Recommended dose. The American Heart Association recommends that adult females consume ≤6 teaspoons (∼25 g) and that adult males consume ≤9 teaspoons (∼38 g) of added sugar daily (1).

The disparity between the actual and recommended doses of sugar is significant. It is estimated that, on average, Americans consume three to six times the recommended amount of sugar (1).

Sucrose and HFCS are rapidly absorbed and highly bioavailable. Sucrose is enzymatically cleaved into the monosaccharides glucose and fructose via sucrase or isomaltase glycoside hydrolases. HFCS is composed of fructose and glucose in varying ratios. Although these monosaccharides are typically found in a 55:45 ratio of fructose to glucose, the fraction is variable depending on the particular product in which the HFCS is used.

Fructose is transported almost exclusively to the liver, where it is used to produce glycogen, lactate, glucose, and triglycerides. Fructose does not stimulate the release of insulin. Glucose stimulates the release of insulin and is distributed throughout the body, where it is utilized as an energy source via the production of adenosine triphosphate or stored in the form of glycogen.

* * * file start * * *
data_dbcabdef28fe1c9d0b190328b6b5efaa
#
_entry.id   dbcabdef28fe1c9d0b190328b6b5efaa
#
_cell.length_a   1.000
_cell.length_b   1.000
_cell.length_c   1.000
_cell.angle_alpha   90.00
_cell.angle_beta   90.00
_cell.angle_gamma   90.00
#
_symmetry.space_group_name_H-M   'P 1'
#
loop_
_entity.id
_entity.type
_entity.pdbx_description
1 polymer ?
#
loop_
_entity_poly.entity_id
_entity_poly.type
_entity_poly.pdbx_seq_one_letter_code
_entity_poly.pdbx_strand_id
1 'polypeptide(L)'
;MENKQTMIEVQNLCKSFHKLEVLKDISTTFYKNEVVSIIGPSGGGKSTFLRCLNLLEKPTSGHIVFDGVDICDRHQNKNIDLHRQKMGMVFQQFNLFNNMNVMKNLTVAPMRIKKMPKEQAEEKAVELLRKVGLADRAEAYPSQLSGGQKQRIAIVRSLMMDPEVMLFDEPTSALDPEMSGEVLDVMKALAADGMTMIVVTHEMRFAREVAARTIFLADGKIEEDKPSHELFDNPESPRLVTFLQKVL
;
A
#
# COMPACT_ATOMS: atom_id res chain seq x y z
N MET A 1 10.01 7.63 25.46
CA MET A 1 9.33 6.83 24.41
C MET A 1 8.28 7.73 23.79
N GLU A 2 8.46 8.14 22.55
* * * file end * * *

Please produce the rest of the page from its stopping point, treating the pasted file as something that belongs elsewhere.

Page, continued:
In addition to serving as an energy source or as a precursor for the production of glycogen, lactate, and triglycerides, sugar also has several other actions or functions. First, its glucose component is a potent stimulator of insulin secretion and of the incretin pathway, which is also a potent stimulus for insulin secretion. Additionally, sugar stimulates specialized taste cells on the dorsal surface of the tongue and the soft palate. Activation of these cells results in release of neurotransmitters in afferent cranial nerves, which in turn transmit information to the brain. This taste information, along with textural, olfactory, and thermal stimuli, is interpreted by the brain, which produces a complex and multifaceted neural, endocrine, and even motor response (ingest or not).